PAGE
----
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Reading the Power Struggle in AAP

There is no way of discussing the ongoing crisis in AAP without being blunt and frank. The terrain of politics is, after all, a brutal and treacherous one. So let me put it without mincing words. The ongoing crisis in AAP is not just about ‘differences of opinion’ or ‘toleration of dissent’ but a power struggle. And before squeamish liberal stomachs start churning, let me also add – power struggles are not always only about power in and of itself. Sometimes they are, but quite often they have to do with alternative visions, imaginations and of course, contrary interests. It is only likely that every serious political party or organization will, if it has any life in it, be faced with a struggle over any or all of these matters, for what is politics if not about steering the party/ movement in the direction one understands to be the best course. And these alternative visions, imaginations, policies and interests are inseparable from the position of individual personalities involved. Individual ambitions are pretty much the stuff of politics and it is unrealistic to expect to see a politics without all of this. The will to power is not exactly a self-effacing virtue.

For this reason, factions and platforms are inevitable in all political formations and it is best to recognize them as legitimate entities and have open public debate, on matters at stake. These cannot be matters of concern to only a small group of leaders in the National Executive and Political Affairs Committee (in AAP’s case) or in Politburos and Central Committees (in the case of communist parties). So, if collective deliberations are important in the apex committees, they would do well to be preceded by a public debate among different tendencies within the organization. At one level, this means moving away from the party-form itself to the form of a platform or coalition, where the different groupings and ideological currents are honestly and openly recognized, as are the personal inclinations and angularities of each individual leader.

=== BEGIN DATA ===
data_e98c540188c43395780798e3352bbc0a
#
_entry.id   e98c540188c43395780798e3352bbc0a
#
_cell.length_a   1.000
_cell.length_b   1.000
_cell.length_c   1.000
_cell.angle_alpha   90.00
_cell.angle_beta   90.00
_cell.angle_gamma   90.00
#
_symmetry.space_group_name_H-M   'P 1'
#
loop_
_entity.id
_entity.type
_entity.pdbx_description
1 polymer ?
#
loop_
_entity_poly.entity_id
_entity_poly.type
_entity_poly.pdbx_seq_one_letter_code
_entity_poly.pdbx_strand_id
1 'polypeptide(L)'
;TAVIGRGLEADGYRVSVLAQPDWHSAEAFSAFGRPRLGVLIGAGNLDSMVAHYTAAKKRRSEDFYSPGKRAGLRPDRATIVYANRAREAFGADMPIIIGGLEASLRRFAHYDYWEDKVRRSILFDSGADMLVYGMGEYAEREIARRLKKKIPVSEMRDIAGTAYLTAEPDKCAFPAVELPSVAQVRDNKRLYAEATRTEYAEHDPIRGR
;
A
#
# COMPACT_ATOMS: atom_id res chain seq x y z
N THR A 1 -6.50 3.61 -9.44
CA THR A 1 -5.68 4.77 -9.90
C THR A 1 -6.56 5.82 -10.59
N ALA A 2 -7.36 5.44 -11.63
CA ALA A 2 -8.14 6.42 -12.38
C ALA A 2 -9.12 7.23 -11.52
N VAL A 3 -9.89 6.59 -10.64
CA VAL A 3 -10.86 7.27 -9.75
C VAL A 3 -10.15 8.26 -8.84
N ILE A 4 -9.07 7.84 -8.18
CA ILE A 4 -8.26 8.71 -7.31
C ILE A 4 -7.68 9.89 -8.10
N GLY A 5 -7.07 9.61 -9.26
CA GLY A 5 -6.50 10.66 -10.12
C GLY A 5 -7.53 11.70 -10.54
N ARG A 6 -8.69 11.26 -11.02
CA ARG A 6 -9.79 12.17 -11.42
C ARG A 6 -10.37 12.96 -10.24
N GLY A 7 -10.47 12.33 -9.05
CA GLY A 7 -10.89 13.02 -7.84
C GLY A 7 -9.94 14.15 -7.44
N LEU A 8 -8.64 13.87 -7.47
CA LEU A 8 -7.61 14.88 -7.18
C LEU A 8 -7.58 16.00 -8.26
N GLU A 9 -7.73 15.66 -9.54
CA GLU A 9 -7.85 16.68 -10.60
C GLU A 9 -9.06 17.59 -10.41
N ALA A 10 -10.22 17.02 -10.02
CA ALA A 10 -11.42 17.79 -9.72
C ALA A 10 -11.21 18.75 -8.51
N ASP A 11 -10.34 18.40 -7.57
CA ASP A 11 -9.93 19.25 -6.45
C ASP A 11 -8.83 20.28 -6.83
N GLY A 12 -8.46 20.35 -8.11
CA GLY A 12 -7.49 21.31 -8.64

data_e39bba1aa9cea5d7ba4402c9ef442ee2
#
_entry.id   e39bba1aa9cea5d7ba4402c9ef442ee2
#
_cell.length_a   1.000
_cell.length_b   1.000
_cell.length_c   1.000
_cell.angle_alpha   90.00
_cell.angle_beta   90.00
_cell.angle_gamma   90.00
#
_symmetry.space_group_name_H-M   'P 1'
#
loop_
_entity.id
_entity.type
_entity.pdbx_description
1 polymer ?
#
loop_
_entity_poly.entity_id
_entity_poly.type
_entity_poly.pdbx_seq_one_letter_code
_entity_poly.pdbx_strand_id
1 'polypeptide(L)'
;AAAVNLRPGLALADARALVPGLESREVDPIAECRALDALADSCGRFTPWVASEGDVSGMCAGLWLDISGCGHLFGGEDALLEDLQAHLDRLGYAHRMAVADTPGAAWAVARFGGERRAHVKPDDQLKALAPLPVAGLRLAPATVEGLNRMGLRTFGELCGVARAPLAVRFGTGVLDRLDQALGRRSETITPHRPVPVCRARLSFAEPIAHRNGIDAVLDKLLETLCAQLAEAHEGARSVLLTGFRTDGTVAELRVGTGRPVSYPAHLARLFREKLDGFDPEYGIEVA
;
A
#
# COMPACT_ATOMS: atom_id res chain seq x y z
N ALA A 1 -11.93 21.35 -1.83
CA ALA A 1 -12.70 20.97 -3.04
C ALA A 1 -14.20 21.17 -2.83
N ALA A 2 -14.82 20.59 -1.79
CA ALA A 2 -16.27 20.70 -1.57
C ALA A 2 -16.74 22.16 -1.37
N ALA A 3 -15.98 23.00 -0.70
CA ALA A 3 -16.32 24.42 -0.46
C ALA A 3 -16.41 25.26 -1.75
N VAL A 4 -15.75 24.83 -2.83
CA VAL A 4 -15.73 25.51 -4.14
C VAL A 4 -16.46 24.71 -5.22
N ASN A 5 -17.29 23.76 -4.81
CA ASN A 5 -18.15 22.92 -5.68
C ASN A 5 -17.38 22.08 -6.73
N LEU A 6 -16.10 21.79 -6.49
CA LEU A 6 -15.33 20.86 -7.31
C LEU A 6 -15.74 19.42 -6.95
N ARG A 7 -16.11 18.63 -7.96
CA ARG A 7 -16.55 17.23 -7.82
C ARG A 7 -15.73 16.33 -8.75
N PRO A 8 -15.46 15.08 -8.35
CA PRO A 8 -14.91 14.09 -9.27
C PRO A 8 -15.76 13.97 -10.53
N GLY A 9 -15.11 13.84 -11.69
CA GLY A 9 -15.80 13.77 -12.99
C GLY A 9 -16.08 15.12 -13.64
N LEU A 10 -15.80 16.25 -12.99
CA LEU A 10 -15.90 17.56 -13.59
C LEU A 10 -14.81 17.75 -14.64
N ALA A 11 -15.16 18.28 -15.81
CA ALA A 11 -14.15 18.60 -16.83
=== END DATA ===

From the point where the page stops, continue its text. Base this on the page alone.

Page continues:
This longish preface should make it very clear that my concerns here have nothing to do with the usual liberal platitudes about ‘amicably and democratically’ resolving ‘difference of opinion’. A political movement or party is not an academic seminar. Every such struggle, in the final analysis, is a power struggle – so is the current one in AAP. And there can be no doubt that both sides in this conflict are deeply involved in it. Decoding the stakes in the absence of a clear public debate, apart from selective leaks in the press, is not an easy task. But it does not involve rocket science either. One can read the signs, one can read between the lines of the narratives from both sides that have emerged, howsoever partially, in the media. What follows below, though, is a reading quite different from the ones inundating the media about intolerance of dissent. Continue reading Reading the Power Struggle in AAP